As a catcher, Nadia Trujillo is used to walking from the plate back to the dugout. But she hates making that trip with a bat in her hand.
"It feels like a missed opportunity," the Sterling sophomore said.
When Trujillo was first learning the game of softball, she was bombarded with a lot of rules and, for whatever reason, the dropped-third-strike rule stuck out in particular.
In her young mind, she figured she could get around that aspect of the game by just making contact with the ball. She didn't know it then, but that thinking would stick with her throughout her career.
"Since then, I just had to make contact any way I could," Trujillo said. "I'm not much of a strikeout person."
It seems simple enough. After all, no one likes to strikeout.
But the Sterling sophomore has based her entire approach to the game around that idea, and the results have been quite amazing, really.
In her team-leading 128 at-bats this season, Trujillo has struck out just twice.
It's crazy to think about those numbers, as some hitters regularly strike out two times per game.
Trujillo went the first 34 games – the entire regular season and one playoff game – without striking out, and her success has skyrocketed her up the lineup. She started the season batting eighth, and now is the No. 4 hitter on Sterling's state-bound team.
She owns the fourth-best batting average on the team (.344), and has 11 doubles, second only to No. 3 hitter Karlie Mellott's 16. Her 44 hits place her third behind leadoff hitter Erin Stroup (50) and Mellott (44).
With the strong hitting talent at the top of the Golden Warriors' order, Trujillo almost always gets to bat with someone on base, and those runners know they have to be ready to move because Trujillo will put the ball in play.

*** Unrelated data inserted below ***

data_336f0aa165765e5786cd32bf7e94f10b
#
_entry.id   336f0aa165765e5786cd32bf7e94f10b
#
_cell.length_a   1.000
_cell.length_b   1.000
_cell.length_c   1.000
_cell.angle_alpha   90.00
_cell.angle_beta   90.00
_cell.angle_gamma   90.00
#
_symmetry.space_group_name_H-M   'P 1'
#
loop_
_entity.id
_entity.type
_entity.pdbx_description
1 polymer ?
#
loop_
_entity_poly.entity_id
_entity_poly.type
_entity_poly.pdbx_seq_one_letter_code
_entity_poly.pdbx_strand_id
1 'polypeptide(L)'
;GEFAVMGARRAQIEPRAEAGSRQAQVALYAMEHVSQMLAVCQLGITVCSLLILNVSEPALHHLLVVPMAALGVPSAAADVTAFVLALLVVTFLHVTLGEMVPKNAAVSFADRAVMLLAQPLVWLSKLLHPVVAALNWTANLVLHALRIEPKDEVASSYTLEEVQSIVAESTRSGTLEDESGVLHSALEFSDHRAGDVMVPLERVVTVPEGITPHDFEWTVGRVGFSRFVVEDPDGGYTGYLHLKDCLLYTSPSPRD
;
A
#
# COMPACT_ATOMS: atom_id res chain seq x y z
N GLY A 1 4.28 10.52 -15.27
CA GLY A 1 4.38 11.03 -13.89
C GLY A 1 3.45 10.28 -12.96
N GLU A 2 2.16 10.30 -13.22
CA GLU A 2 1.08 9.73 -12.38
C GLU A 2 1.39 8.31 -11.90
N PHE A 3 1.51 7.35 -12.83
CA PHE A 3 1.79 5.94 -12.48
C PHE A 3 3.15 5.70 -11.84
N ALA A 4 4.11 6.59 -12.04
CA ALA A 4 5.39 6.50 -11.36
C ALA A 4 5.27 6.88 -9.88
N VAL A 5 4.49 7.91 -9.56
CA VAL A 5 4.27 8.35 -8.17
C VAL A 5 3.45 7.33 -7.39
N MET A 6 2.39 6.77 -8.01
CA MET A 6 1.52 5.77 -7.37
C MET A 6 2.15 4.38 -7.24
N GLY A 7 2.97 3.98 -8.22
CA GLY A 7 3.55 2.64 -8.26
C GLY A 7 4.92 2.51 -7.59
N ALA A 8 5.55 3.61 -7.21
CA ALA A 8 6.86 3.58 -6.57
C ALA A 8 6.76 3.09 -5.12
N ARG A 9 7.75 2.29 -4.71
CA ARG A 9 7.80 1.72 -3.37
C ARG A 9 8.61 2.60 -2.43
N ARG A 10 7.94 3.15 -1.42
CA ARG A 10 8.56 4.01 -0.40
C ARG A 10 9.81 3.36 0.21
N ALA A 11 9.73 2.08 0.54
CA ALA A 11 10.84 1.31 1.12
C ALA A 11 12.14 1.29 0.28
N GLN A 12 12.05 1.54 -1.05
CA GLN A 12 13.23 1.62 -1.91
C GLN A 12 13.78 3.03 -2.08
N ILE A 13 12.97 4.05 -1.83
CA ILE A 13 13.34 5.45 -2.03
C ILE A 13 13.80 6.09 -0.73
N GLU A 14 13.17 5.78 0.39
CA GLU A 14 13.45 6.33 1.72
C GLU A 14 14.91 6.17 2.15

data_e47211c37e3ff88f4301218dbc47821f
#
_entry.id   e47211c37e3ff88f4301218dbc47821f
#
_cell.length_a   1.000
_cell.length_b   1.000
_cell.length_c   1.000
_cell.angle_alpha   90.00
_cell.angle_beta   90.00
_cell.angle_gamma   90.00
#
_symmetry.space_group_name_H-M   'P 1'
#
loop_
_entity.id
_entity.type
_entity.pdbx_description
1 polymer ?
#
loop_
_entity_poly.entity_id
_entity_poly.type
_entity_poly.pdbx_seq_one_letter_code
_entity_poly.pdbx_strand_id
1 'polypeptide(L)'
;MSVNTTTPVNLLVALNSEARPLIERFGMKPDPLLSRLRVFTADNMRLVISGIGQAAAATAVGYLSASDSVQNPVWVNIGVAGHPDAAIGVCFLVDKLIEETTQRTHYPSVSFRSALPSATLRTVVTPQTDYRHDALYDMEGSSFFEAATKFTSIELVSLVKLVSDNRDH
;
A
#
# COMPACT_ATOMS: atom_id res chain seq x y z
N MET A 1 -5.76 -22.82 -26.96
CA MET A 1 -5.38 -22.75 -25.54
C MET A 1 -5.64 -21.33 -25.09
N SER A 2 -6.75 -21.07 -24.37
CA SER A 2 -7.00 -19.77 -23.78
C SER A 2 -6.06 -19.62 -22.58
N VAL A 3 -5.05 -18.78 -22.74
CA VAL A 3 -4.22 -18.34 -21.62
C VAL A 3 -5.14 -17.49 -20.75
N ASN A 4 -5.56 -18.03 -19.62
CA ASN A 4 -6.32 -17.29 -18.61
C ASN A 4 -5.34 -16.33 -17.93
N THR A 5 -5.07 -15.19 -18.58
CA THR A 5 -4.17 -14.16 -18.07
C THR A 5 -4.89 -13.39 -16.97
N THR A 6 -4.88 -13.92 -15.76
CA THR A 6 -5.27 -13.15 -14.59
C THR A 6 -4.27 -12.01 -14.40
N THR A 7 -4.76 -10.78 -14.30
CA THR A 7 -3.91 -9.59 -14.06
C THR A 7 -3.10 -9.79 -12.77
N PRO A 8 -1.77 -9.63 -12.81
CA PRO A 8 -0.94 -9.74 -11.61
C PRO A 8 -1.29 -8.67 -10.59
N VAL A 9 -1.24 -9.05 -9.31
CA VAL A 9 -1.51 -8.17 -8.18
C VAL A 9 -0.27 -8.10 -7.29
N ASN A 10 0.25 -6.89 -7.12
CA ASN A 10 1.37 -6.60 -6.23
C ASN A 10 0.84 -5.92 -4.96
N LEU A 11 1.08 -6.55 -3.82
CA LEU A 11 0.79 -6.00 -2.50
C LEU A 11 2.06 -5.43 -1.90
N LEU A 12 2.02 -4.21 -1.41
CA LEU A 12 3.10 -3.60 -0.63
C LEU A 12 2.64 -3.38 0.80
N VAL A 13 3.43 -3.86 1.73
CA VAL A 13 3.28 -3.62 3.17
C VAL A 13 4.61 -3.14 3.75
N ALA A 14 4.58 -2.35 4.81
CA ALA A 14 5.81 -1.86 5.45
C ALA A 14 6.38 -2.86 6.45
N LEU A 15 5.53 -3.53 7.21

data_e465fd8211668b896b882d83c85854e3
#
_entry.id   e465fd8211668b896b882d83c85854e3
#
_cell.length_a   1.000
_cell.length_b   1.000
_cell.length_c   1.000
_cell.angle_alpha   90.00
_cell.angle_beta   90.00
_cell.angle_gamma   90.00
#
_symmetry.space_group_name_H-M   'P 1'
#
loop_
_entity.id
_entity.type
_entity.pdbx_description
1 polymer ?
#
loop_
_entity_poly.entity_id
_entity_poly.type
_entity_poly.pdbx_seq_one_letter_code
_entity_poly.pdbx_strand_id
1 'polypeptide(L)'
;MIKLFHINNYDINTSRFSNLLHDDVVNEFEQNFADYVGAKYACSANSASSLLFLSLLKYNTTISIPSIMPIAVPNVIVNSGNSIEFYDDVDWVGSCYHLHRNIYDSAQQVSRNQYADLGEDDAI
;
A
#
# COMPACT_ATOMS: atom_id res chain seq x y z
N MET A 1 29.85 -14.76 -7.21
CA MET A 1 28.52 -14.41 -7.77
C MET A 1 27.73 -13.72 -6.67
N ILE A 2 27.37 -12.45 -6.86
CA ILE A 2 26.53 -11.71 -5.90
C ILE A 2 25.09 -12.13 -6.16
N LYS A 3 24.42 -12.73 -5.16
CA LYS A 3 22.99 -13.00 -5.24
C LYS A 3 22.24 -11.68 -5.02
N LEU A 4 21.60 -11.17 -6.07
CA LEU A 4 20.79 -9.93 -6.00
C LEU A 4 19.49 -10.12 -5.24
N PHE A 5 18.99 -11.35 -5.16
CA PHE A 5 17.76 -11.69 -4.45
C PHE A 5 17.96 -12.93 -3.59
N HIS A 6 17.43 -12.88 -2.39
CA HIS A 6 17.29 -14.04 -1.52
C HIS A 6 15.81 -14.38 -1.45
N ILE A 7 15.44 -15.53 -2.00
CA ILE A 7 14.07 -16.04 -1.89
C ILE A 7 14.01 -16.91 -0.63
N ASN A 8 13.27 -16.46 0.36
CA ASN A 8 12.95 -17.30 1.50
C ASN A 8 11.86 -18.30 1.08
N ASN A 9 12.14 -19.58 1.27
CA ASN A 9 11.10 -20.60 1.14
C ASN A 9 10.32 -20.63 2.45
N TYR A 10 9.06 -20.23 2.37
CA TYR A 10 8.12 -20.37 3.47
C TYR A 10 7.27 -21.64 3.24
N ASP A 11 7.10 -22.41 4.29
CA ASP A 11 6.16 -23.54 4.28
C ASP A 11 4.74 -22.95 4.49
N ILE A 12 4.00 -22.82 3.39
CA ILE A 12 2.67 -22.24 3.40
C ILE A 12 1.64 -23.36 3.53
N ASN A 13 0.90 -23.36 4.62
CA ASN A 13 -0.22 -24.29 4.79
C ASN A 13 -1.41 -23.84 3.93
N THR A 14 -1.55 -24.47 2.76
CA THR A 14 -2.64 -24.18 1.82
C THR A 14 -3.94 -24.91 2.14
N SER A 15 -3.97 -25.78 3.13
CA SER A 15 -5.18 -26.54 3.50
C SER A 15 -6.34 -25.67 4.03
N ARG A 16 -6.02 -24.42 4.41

As Sterling's table-setter, Stroup has quickly learned to stay aware with Trujillo at the plate.
"Nadia handles a lot of the good pitches, and knows how to see them and hit them," Stroup said. "She has really good at-bats.
"I know that I have to be ready to move, because there is a really good chance the ball will be in play."
The tough pitching Sterling has faced in the playoffs is even more reason to appreciate what Trujillo is able to do at the plate. Some pitches she faces blur by my eyes as I watch from behind the backstop, but she still finds success, no matter the pitcher.
So what's her secret?
She does the simple, and often boring, things that a lot of players don't want to do.
"I hit off the tee a lot," Trujillo said. "I also work on my form. Not necessarily hitting or swinging form, but just seeing the ball. It helps me a lot when I actually get up to the plate and do it for real.
"I'm really good at seeing the ball now."
Another aspect of the game that Trujillo excels at is her approach at the plate with two strikes.
A lot of batters panic, but for Trujillo, her readiness to hit soars with two strikes.
"Most people I know feel a lot of pressure with two strikes," Trujillo said. "I feel more confident and ready to hit, because I know with two strikes, I have to hit anything close, and I am just that much more prepared to do it."
Trujillo's two strikeouts came in the postseason. Rock Falls pitcher Michaela Ward got Trujillo swinging in the fourth inning of the Rock Falls Regional championship game.
Her second strikeout came one game later, when she struck out swinging against Burlington Central in the second inning of the Marengo Sectional semifinal.
"It's really impressive," Sterling coach Becki Edmondson said of Trujillo's two strikeouts. "She always makes solid contact. We knew she had that ability, and it's invaluable."